Allow to rest for 15 minutes, carve and serve with mustard or gravy!

If you like your beef cooked more, or less, here are the recommended times for topside:
Cook for 220C for 15 minutes and then turn down to 180C for:
– rare: 10-15 minutes per 500g beef
– medium: 15-20 minutes per 500g beef
– well done: 20-25 minutes per 500g beef

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Bobotie

As a kid I hated mixing savory and sweet flavours. I also hated mince, despite my mom telling me it was just tiny pieces of steak. She used to make us delicious meals (she is a fantastic cook even though she won’t admit it, Frank loves it when she makes us dinner!), and no doubt either my brother Dude or I would complain about what was put in front of us.

Frank said to me when we started dating that he doesn’t like tomatoes. Not understanding this, I asked when he had last had tomatoes. He claimed that he hadn’t eaten them since he was a kid, and he wasn’t going to change now. Having only realised over the last 5 years that your taste changes as an adul,t I tried to convince Frank that he might like tomatoes if he tried them again, and even though he wanted none of it I decided to take my own advice.

Bobotie is one of the most traditional South African dishes. It is basically curried mince with raisins, topped with savoury custard. It does mix sweet and savoury flavours, but it is so delicious because of that! (I never thought I would say that, and Mom is sad that only now do I admit I like it after many years of tears at the table…)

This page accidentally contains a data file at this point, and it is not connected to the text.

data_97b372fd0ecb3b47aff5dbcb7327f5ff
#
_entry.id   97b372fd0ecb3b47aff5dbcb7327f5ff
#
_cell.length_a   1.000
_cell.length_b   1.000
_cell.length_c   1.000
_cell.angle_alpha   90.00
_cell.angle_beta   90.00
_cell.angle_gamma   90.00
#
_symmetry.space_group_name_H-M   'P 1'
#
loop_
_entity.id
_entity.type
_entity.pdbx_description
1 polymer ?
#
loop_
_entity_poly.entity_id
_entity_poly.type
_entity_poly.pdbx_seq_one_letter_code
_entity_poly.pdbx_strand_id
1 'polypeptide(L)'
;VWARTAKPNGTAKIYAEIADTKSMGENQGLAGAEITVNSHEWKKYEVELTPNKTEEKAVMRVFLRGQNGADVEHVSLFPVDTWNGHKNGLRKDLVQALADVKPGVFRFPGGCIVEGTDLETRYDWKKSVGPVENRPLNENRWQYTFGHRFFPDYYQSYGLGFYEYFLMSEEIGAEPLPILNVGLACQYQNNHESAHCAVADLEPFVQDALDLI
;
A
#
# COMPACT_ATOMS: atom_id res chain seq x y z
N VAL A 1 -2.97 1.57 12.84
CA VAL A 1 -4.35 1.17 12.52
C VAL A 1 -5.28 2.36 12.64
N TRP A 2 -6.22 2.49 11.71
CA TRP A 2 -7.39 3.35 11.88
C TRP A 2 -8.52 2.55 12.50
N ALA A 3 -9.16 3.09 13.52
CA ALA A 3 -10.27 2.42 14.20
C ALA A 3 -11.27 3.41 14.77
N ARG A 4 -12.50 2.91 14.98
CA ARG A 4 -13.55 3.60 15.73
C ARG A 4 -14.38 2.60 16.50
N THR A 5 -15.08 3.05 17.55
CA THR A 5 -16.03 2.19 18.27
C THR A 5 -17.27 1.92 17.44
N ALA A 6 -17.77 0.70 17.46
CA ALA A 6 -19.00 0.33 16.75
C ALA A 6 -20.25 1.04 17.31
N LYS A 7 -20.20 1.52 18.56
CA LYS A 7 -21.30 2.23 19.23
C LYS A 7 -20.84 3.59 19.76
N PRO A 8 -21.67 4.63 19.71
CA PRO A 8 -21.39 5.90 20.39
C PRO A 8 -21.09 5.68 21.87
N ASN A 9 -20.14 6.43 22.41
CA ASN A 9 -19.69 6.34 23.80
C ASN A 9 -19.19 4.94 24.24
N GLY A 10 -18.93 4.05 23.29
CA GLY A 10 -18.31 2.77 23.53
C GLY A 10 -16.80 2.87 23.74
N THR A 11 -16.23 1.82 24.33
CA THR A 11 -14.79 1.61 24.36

According to Wikipedia (oh yes, again), the recipe probably originates from the Dutch East India Company colonies in Batavia, with the name derived from the Indonesian Bobotok. It is also made with curry powder leaving it with a slight “tang”. The Bobotie recipe was transported by South African settlers to colonies all over Africa. Today, recipes for it can be found that originated in settler communities in Kenya, Botswana, Zimbabwe and Zambia. There is a variation that was popular among the 7,000 Boer settlers who settled in the Chubut River Valley in Argentina in the early 20th century, in which the bobotie mixture is packed inside a large pumpkin, which is then baked until tender.